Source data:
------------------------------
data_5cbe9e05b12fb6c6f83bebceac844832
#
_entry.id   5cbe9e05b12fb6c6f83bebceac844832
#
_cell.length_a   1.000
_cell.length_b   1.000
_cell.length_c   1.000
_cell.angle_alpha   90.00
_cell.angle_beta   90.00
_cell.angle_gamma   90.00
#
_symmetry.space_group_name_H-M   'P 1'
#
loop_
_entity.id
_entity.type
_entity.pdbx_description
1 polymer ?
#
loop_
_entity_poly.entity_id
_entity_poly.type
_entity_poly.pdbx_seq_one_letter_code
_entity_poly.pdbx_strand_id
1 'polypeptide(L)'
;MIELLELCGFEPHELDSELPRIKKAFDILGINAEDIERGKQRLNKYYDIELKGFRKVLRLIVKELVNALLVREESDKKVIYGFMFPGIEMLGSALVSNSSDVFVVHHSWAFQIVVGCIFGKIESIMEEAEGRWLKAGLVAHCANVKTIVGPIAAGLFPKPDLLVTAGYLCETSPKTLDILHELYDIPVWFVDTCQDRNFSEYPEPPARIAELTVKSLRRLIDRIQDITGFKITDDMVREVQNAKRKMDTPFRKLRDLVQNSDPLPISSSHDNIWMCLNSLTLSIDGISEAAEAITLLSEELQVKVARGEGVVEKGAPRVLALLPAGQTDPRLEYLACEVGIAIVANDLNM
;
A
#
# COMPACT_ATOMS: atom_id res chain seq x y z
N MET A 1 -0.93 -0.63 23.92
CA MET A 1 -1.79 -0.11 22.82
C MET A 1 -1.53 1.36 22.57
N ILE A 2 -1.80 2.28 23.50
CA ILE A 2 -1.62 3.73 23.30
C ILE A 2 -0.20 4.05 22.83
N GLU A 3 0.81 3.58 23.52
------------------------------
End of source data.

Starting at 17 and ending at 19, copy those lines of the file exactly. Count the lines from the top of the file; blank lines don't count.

_entity.pdbx_description
1 polymer ?
#